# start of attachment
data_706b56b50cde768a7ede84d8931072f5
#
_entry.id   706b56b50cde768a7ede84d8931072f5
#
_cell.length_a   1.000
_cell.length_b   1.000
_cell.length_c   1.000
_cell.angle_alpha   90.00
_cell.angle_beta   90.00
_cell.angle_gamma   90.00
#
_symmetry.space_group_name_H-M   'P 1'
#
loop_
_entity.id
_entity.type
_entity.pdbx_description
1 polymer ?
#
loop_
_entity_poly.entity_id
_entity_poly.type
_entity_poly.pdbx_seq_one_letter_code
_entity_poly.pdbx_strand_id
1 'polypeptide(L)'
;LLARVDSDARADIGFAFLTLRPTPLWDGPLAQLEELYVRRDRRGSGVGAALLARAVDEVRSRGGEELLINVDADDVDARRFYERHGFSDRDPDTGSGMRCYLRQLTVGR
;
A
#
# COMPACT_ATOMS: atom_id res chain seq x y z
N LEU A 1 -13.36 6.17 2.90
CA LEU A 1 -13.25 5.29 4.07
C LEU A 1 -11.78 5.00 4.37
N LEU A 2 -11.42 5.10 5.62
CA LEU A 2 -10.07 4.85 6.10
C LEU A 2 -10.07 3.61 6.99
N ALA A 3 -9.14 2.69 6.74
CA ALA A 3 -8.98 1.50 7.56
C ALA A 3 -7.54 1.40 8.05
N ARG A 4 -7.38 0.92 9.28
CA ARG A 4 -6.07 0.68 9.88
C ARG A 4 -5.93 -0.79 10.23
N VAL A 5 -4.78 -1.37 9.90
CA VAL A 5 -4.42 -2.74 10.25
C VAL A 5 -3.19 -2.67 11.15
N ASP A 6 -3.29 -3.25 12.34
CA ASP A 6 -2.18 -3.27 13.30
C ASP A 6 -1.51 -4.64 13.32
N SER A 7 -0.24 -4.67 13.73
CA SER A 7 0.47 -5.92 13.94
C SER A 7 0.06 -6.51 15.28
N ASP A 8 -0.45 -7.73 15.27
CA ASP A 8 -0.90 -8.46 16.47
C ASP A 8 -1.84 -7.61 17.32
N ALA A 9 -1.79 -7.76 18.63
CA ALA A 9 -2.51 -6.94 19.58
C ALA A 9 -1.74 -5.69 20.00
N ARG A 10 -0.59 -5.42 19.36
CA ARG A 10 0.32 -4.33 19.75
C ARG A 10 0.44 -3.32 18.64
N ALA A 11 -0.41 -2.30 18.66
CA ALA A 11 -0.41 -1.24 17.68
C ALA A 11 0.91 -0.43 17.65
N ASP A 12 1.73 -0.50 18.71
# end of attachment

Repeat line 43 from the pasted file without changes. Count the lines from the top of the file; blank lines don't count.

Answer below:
N VAL A 5 -4.78 -1.37 9.90